• Neighbourhood Family Connections are a series of parenting workshops, held one evening per month for 8 months at each of the Region of Peel’s 12 Child Care Centres. While parents are involved in the parenting sessions, their preschool and school aged children participate in a literacy based child development program.
    • Family Literacy Program is for families of children aged 0 - 6 years, and is offered in local schools. Families will gain the knowledge, skills and attitudes necessary to support their child's language development and gain early literacy skills.
    • Open the Door to Better Futures is program that provides a valuable paid work experience for young single unemployed parents. The program gives Program Assistants the opportunity to improve their employability, enhance self-esteem and parenting skills, and actively participate in their community.



    To find out more about the various positions and perspectives on early learning and child care, consult the following links:

    AECEO: Association of Early Childhood Educators, Ontario
    AMO: Association of Municipalities of Ontario
    Canadian Council on Social Development
    Child Care Advocacy Association of Canada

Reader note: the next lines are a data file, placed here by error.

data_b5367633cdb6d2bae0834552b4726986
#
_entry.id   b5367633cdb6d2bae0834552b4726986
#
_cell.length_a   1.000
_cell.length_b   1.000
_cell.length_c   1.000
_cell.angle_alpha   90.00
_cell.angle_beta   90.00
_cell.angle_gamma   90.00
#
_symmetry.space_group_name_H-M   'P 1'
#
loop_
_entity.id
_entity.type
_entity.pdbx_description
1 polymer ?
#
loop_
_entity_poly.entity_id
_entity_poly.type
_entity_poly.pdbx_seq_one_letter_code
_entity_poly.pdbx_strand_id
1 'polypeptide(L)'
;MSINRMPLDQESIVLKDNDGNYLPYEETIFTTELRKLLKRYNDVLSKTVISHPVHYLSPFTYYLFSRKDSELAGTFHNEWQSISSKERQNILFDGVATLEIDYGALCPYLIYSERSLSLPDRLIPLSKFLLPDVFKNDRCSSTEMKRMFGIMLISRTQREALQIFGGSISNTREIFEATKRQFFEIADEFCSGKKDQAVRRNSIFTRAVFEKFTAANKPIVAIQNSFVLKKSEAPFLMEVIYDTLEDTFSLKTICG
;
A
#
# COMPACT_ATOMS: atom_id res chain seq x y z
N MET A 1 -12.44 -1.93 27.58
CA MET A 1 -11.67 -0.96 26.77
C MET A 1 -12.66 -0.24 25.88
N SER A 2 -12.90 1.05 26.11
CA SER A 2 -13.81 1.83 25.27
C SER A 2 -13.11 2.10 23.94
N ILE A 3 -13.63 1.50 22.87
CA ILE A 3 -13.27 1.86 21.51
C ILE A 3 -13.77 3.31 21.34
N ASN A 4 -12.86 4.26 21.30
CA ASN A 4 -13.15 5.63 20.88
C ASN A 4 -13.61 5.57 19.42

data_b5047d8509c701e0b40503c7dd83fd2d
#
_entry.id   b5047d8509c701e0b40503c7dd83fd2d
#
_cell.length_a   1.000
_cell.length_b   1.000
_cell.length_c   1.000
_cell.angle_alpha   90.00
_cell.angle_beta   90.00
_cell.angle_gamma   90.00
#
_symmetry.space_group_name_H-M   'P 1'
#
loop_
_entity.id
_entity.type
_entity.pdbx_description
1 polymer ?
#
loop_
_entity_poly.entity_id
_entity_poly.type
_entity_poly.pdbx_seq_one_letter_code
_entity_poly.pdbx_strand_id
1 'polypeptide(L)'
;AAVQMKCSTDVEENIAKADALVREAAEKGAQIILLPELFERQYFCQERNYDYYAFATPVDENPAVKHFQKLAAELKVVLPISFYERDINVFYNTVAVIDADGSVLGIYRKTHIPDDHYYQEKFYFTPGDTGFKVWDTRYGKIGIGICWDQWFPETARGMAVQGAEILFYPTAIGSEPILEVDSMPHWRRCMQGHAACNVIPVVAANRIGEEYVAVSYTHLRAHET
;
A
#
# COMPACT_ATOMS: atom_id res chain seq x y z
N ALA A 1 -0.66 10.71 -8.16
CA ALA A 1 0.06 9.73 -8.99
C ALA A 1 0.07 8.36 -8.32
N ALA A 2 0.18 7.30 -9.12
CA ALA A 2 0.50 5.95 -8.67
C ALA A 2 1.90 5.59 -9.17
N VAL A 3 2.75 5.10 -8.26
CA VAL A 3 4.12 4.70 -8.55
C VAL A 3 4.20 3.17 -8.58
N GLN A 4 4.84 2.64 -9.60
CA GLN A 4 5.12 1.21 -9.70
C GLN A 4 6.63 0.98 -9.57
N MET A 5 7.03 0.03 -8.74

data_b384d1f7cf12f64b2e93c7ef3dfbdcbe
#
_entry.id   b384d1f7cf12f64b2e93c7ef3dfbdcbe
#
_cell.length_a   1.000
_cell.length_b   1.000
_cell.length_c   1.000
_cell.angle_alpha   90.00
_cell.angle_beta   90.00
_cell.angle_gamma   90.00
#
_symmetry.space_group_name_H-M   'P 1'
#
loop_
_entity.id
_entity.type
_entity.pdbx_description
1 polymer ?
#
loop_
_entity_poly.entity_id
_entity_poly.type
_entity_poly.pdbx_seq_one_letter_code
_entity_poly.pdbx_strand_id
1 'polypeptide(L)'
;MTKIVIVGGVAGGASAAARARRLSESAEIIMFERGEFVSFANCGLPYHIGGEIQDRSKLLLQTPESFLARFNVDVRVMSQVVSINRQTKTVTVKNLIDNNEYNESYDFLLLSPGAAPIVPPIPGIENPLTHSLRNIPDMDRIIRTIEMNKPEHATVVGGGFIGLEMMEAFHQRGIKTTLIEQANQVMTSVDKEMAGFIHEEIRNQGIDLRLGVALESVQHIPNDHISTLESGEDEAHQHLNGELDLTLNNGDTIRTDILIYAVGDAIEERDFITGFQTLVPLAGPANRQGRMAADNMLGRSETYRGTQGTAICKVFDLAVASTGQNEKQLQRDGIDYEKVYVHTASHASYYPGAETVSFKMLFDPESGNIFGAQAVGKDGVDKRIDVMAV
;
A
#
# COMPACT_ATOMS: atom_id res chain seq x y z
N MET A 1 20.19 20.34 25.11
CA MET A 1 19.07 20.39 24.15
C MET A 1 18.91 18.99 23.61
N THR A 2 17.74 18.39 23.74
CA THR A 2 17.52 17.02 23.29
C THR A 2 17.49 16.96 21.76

CCCF: Canadian Child Care Federation
    Child Development Resource Connection Peel
    CRRU: Childcare Resource and Research Unit
    The High/Scope® Approach: Preschool
    Kids First Canada
    Ministry of Children and Youth Services
    OCCBC: Ontario Coalition for Better Child Care
    OMSSA Ontario Municipal Social Services Association
    Success By Six Peel
    United Nations Convention on the Rights of the Child
    The Vanier Institute of the Family
    Voices for Children


    High quality early learning and child care supports child development and learning.

    High quality early learning and child care benefits the economy in the short term by supporting parents’ employment and in the long term by supporting children to reach their full potential.

    Children’s Services is committed to ensuring that high quality early learning and child care programs are fully accessible to all children in Peel. Peel Children’s Services works with all qualifying child care providers in Peel, public, non-profit and commercial, to achieve this end.

    While federal and provincial funding has increased in recent years, the amount of funding has not kept pace with the demand for quality early learning and child care in Peel. Funding for services for children age 6 to 12 has not enjoyed comparable increases.

    Peel Human Services is committed to design innovative services that meet the needs of children of diverse socio-economic backgrounds and is open to explore new partnerships and alternative delivery models.

    Peel Human Services department is engaged in collaborative efforts with other levels of government and jurisdictions, business, and non-profit groups aimed at enhancing the quality and quantity of early learning and child care available in Peel.

    Revised: Thursday January 18 2018